Game ranch fined for pesticide misuse in Hill Country bat cave incident

  • January 24, 2019
  • News

The Texas Department of Agriculture slapped a $1,200 fine on the Star S Ranch near Mason this week for two violations of pesticide drift at the Eckert James River Bat Cave last summer. The six-month investigation found the Star S Ranch, which shares a fence line with the bat cave, had used a Permethrin-based pesticide inappropriately. The 14,000-acre exotic game ranch applied the pesticide with a fogger and in a way that allowed it to make contact with people. Both acts constitute using the…

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Nationally renowned educational and environmental strategist joins Cibolo Nature Center & Farm team

Nationally renowned educational and environmental strategist joins Cibolo Nature Center & Farm team

  • January 24, 2019
  • News

January 22, 2018- BOERNE, Texas – Margaret Lamar has joined the Cibolo Nature Center & Farm(CNC&F) as the Chief Strategy Officer (CSO). In this position, she will lead and collaborate on key initiatives focusing on programming, fundraising, and conservation.  Margaret will be responsible for creating and maintaining an organization-wide strategy, including execution and assessment, to build collaborative initiatives through partnerships and community engagement.  “I’m thrilled to be part of the 30-year tradition of the Cibolo Nature Center & Farm to…

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Don’t blow it: Unregulated wind farms encroach on pristine Texas wilderness

Don’t blow it: Unregulated wind farms encroach on pristine Texas wilderness

  • January 24, 2019
  • News

The Devils River Conservancy, is spearheading the “Don’t Blow It” campaign to advocate for thoughtful regulation of wind energy development — an industry quickly expanding in rural Texas, largely without rules and with serious negative implications for Texans. While the campaign is in full support of renewable energy solutions, “Don’t Blow It” by placing renewable energy in locations that negatively impact ecologically and culturally sensitive and pristine areas, military operations and border security, as well as the communities that depend…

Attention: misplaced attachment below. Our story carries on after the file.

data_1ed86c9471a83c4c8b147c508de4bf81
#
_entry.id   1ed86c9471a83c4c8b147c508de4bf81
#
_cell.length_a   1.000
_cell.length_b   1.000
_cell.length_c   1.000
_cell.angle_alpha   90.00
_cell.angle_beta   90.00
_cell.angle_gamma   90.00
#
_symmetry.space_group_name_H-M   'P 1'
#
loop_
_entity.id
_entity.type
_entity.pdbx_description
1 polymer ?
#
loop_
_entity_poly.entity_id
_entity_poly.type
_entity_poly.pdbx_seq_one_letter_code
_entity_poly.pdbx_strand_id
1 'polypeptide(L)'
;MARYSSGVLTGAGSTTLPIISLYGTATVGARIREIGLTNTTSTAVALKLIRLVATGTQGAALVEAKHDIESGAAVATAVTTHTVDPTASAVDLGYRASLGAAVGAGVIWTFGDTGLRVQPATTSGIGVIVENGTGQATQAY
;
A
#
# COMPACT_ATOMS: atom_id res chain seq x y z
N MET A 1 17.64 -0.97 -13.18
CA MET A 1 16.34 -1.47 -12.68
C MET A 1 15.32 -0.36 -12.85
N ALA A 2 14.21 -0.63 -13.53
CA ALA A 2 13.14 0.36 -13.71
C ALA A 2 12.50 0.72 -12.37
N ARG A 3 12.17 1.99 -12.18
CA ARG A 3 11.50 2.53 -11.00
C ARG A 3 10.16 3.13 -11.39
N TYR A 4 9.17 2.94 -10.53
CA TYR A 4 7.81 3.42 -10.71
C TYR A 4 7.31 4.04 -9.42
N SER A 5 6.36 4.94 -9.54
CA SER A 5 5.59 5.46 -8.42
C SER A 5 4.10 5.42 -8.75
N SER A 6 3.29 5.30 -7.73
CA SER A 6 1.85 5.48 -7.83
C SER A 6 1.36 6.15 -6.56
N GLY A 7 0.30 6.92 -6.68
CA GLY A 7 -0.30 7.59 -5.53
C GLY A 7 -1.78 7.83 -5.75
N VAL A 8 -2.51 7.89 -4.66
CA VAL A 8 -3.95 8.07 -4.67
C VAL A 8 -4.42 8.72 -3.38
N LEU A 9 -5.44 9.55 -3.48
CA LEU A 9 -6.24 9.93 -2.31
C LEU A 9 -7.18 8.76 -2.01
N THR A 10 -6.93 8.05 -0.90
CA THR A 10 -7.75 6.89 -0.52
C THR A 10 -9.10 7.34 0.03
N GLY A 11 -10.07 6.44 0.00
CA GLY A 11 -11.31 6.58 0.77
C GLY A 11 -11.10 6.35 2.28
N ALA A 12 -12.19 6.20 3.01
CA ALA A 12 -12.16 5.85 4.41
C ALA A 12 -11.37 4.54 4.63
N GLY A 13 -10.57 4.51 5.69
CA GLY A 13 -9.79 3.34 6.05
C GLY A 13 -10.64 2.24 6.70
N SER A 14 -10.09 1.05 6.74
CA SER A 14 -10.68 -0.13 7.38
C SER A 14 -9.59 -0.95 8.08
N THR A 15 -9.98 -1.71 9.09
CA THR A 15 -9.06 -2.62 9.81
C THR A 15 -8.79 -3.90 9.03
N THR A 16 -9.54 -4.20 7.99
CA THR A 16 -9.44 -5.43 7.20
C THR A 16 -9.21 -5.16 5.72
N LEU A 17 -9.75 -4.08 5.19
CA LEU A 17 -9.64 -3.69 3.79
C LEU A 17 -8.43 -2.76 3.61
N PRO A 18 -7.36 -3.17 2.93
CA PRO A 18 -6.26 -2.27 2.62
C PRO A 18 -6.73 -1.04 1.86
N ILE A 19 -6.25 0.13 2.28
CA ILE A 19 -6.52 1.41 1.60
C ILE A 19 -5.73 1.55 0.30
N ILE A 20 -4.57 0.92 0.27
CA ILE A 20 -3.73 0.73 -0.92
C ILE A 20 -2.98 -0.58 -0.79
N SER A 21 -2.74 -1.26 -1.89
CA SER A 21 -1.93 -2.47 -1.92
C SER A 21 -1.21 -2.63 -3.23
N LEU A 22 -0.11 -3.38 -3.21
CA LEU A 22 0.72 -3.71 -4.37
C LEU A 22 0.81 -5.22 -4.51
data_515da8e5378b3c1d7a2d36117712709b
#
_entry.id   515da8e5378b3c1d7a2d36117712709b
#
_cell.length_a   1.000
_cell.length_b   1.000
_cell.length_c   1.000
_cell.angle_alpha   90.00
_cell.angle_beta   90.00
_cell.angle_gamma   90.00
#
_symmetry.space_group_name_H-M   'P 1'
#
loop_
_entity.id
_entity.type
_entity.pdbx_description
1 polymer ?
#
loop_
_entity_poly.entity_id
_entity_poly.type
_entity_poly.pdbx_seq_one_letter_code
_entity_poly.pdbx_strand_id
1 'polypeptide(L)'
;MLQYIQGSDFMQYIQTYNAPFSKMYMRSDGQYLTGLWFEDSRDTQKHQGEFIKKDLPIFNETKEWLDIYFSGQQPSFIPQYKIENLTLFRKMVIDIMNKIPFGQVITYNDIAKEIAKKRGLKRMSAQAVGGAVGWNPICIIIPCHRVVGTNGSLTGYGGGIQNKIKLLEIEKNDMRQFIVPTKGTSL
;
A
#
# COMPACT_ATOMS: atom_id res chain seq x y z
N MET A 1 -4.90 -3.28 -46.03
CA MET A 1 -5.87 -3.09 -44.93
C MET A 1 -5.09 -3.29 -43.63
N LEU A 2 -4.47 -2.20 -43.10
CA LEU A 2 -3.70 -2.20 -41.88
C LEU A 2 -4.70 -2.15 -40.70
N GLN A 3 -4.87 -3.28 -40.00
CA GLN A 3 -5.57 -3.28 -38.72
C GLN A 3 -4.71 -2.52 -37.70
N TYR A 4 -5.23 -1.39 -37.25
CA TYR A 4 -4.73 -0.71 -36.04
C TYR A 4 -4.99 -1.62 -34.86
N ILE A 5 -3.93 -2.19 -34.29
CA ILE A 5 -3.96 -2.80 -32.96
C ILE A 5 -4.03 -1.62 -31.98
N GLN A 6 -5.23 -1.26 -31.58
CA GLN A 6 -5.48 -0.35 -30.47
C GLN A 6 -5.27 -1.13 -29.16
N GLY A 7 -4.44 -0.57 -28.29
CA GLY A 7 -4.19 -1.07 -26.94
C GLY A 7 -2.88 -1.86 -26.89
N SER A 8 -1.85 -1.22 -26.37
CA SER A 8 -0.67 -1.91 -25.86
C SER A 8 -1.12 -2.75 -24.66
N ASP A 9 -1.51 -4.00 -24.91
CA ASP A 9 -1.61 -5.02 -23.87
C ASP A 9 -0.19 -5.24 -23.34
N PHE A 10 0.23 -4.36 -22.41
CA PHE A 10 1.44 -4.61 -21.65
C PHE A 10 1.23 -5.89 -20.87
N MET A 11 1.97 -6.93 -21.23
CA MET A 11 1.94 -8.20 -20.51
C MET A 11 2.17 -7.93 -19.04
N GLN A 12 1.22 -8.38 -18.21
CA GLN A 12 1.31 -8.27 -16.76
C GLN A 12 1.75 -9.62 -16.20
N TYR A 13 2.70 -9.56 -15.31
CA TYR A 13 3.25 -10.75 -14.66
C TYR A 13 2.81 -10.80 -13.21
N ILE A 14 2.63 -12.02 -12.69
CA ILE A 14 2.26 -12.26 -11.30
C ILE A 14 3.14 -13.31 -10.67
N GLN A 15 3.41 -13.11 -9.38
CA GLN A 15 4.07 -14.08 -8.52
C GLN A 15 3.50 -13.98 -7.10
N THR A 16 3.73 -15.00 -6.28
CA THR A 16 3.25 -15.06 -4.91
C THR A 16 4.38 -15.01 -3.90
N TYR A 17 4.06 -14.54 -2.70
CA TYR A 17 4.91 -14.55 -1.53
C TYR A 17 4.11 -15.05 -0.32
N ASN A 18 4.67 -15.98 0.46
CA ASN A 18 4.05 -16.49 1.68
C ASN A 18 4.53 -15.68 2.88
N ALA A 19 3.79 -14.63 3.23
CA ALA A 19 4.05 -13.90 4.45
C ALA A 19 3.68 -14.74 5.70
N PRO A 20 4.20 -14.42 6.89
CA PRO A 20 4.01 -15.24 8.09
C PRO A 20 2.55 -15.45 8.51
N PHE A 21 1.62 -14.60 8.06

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GEAA fights Bulverde wastewater permits

GEAA fights Bulverde wastewater permits

  • January 23, 2019
  • News

Greater Edwards Aquifer Alliance (GEAA) will host a “strategy meeting” for ideas about how to fight a local developer’s attempt to release 300,000 gallons-per-day of treated sewage into Indian Creek, a tributary of Cibolo Creek in Comal County. The meeting regarding TCEQ Permit # WQ0015092001 for the Goldsmith Tract Development, development is scheduled for 6:30 p.m. Wednesday, Jan. 23 at GVTC Auditorium 36101 FM 3159, New Braunfels. TCEQ has scheduled a public meeting regarding the Indian Creek permit for 7…

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Conley to resign from CAMPO

Conley to resign from CAMPO

Will Conley, the current chair of Capital Area Metropolitan Planning Organization (CAMPO),announced he plans to resign. According to CAMPO, Conley will stay on as chair until the group can find his replacement. Conley was appointed to the CAMPO board by the Hays County Commissioners Court in 2008 and has served as the group’s chair for the past six years. He was the first person outside of Travis County to be elected to lead the 43-year old regional transportation board. Conley,…